Certain info strings on fenced code blocks break formatting between the blocks

markdown-it-review

(David Grayson) #1

I just encountered a bug while I was writing a post on a Discourse-powered forum and would like to report it.

It seems like if I have two fenced code blocks with an info string of “{.cpp}”, where each block starts with a line equal to “```{.cpp}” and ends with a line equal to “```”, then any text formatting between the two blocks of code does not work at all, and we see the markup instead of seeing nicely-formatted text. See below for an example:

// Here is a block of C++ code.

For some reason we cannot have monospace, italic, bold, or link text in this paragraph, which is between two blocks of C++ code. In fact, I can’t find any other Markdown, BBCode, or HTML that does work in this area.

We can’t even have multiple paragraphs.

// Here is a second block of C++ code.

A workaround for this is to remove the {.cpp} info string on the first code block, but of course that destroys the code highlighting in that first block. I couldn’t find any better solution even though I tried info strings of “.cpp”, “cpp”, and “c++”.

I made a copy of this post as a Gist so you can see the markup I used and verify that it works correctly in GitHub-flavored Markdown.

–David


Fenced code block with lang hint breaks subsequent formatting
(Jeff Atwood) #2

Why are you putting the language inside curly brackets? This isn’t necessary (I don’t think it’s even correct) and might be part of your problem.


(Sam Saffron) #3

I think you are misusing the language hint, at least as it is designed here

/* I love to c */

Under the sea

/* with a virtual destructor */
```cpp
/* I love to c */
```

Under the **sea**

```cpp
/* with a virtual destructor */
```

```{.cpp} is not something our parser even looks for.


(David Grayson) #4

Hi @codinghorror! I’m not sure, but I think I started using info strings like {.cpp} several years ago because the Doxygen manual’s section about markdown support has examples of fenced code blocks that show it that way.

Before starting this topic, I tried to look around for Discourse documentation or documentation on http://commonmark.org/ that would tell me what the correct info string is for C++, but I couldn’t find the right documentation. So I tried to guess what the info string might be. When I changed the info string from “{.cpp}” to “cpp”, I saw that class names in my example code ceased to be highlighted, so I thought that “cpp” wasn’t correct. However, since @sam says that “cpp” is correct then I suppose it is. Thanks, @sam!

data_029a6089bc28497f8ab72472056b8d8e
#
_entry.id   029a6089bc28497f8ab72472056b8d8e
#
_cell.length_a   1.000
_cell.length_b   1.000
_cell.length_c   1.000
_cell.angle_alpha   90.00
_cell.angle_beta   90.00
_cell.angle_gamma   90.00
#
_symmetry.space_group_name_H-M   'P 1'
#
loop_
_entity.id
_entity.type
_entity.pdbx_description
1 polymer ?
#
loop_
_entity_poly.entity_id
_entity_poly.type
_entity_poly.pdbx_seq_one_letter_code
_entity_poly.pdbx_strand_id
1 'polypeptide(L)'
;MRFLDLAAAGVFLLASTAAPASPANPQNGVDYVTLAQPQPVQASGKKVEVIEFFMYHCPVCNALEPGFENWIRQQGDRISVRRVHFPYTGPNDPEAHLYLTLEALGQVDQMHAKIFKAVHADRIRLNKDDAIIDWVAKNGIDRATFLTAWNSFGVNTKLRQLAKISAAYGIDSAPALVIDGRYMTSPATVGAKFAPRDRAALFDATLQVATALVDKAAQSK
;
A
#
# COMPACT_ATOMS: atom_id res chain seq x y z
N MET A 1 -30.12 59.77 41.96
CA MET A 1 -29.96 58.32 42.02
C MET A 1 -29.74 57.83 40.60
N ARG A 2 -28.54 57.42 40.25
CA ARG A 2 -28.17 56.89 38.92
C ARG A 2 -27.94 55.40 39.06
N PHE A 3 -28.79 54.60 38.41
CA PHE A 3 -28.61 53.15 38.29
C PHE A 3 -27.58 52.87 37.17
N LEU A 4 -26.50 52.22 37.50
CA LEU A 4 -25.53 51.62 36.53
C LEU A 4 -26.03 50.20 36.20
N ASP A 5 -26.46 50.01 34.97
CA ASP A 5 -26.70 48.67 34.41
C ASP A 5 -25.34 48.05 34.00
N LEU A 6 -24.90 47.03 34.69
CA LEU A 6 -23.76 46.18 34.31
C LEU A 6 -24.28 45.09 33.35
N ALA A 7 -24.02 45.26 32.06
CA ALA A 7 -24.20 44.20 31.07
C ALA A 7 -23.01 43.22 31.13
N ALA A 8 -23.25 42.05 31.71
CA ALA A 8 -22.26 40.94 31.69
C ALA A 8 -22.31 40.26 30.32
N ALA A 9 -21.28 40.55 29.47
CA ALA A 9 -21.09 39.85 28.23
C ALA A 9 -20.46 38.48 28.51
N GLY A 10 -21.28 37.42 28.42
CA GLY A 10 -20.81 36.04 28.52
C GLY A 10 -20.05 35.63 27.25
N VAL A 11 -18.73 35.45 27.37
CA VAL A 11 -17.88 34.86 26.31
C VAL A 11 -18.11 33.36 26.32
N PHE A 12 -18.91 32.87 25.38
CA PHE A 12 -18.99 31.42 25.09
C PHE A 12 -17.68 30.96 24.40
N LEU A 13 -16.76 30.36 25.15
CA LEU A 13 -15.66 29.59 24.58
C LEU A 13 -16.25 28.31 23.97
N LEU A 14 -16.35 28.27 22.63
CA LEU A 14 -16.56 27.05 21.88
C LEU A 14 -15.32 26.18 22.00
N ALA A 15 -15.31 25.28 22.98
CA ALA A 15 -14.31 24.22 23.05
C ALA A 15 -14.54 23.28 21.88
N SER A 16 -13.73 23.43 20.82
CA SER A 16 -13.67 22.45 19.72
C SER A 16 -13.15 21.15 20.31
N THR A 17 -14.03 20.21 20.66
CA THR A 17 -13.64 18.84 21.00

// If we use no info string or {.cpp}, the class name gets highlighted.
// I'm not sure what language Discourse has guessed here.
class Example {
  void foo();
  virtual ~Example();
};
// If we use "cpp", the class name is not highlighted. 
class Example {
  void foo();
  virtual ~Example();
};

So, practically, this problem is solved. :slight_smile:

However, isn’t it fair to say that my original post is rendered incorrectly by Discourse? The paragraph I tried to put between the two code blocks is not formatted as code and it’s not formatted as normal text, so that seems weird to me. The CommonMark Spec 0.24 defines info strings like this:

The line with the opening code fence may optionally contain some text following the code fence; this is trimmed of leading and trailing spaces and called the info string. The info string may not contain any backtick characters. (The reason for this restriction is that otherwise some inline code would be incorrectly interpreted as the beginning of a fenced code block.)

The first word of the info string is typically used to specify the language of the code sample, and rendered in the class attribute of the code tag. However, this spec does not mandate any particular treatment of the info string.

I don’t really see why an info string with period or bracket characters should affect other paragraphs in the document that are outside of the fenced code block and make them render in a weird way. An info string with periods and brackets seems to be an acceptable part of Markdown, or am I missing something?


(Sam Saffron) #5

I will close this for now and put the markdown-it review tag on it.

We have plans afoot to move to a compliant CommonMark engine, when we move to it we can test this particular variation does not cause the engine to do funny things.


(Sam Saffron) #6